The attorneys general of several US states are suing Volkswagen for violating state environmental regulations with its diesel emissions cheating scandal, even as federal regulators and many of those same states have agreed to a $14.7 billion settlement for violating consumer protection and EPA and California state environmental regulations.
Coordinated lawsuits were filed today by New York, Massachusetts, and Maryland, alleging violation of various state environmental and anti-fraud statutes. All three states say Volkswagen has violated their air quality laws, combined with some sort of anti-fraud measure for the defeat mechanisms to bypass emissions testing.
The lawsuits will be announced later today at a press conference with several of the attorneys general present.
"Plotted a massive cover-up"
"Volkswagen, Audi and Porsche defrauded thousands of Massachusetts consumers, polluted our air, and damaged our environment and then, to make matters worse, plotted a massive cover-up to mislead environmental regulators," said Massachusetts Attorney General Maura Healey in a statement.
This was echoed by New York Attorney General Eric T. Schneiderman, who released his own statement saying "the allegations against Volkswagen, Audi and Porsche reveal a culture of deeply-rooted corporate arrogance, combined with a conscious disregard for the rule of law and the protection of public health and the environment."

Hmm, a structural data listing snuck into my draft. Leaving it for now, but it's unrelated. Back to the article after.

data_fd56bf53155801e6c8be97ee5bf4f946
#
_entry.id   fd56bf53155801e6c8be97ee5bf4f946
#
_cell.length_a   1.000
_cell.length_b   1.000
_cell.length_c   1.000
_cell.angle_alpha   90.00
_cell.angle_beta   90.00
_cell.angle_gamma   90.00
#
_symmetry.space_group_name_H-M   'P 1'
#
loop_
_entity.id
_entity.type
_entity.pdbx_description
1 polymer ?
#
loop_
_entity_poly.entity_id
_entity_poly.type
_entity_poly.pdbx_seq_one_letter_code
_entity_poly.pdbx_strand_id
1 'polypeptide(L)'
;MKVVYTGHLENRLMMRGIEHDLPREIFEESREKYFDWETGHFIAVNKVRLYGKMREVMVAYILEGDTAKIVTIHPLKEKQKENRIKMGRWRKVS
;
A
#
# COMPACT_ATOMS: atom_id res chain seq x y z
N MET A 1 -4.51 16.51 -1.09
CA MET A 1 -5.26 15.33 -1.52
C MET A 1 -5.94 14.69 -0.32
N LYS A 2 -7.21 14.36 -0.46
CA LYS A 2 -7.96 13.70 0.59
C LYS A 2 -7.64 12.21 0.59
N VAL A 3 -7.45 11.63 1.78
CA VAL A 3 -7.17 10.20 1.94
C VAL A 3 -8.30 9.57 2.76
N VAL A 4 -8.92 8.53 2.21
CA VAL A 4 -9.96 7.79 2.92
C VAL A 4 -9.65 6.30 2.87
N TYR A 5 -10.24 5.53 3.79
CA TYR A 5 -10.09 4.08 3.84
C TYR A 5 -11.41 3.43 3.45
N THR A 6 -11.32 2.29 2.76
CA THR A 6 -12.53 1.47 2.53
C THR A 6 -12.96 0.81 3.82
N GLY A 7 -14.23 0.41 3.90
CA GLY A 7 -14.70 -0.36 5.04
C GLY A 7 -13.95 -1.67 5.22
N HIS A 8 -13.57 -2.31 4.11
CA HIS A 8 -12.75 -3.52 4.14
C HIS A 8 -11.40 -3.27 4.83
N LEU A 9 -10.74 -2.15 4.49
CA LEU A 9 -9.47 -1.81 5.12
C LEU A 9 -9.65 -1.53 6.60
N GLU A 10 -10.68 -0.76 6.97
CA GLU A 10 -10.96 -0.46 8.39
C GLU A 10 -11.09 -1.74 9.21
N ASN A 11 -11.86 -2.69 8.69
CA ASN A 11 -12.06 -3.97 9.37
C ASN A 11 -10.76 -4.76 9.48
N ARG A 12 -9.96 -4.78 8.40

In a statement issued to The Verge, Volkswagen responds to the lawsuits:
The allegations in complaints filed by certain states today are essentially not new and we have been addressing them in our discussions with U.S. federal and state authorities. Volkswagen continues to work cooperatively with the U.S. Department of Justice, the Environmental Protection Agency and the California Air Resources Board on a comprehensive national resolution of all remaining environmental issues arising from the diesel matter.
To date, Volkswagen has agreed to buy back or modify affected 2.0L TDI vehicles, establish a $2.7 billion environmental remediation trust for the benefit of all 50 states, and invest $2 billion for infrastructure to increase the use of zero emission vehicles across the United States.
It is regrettable that some states have decided to sue for environmental claims now, notwithstanding their prior support of this ongoing federal-state collaborative process.
Though Volkswagen has agreed to a multi-billion dollar settlement with US and state regulators already, its Dieselgate-related legal battles in the US — and around the world — are far from over.